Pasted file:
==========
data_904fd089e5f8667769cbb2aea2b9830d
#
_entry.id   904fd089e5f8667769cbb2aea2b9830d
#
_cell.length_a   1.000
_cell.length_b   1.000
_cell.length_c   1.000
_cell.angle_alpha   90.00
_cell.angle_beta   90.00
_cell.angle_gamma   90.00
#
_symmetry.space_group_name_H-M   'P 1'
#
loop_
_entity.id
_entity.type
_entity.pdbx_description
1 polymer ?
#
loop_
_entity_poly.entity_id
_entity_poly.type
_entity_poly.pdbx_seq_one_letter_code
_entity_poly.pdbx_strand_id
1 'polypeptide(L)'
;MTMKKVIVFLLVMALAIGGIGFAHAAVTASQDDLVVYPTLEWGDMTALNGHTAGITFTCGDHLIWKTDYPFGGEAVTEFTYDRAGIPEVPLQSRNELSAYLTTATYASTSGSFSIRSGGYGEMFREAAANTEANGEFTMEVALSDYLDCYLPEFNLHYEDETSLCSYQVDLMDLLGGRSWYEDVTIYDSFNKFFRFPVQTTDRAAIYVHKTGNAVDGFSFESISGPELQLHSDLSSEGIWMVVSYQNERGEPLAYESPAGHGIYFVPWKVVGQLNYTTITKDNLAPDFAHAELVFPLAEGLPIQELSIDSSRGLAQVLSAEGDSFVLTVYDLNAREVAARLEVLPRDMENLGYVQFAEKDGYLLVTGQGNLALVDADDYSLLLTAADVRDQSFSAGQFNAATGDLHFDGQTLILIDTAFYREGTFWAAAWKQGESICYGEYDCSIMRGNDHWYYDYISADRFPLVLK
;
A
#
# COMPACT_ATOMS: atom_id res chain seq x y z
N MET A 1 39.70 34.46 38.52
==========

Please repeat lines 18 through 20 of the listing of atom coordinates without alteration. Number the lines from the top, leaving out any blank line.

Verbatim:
1 polymer ?
#
loop_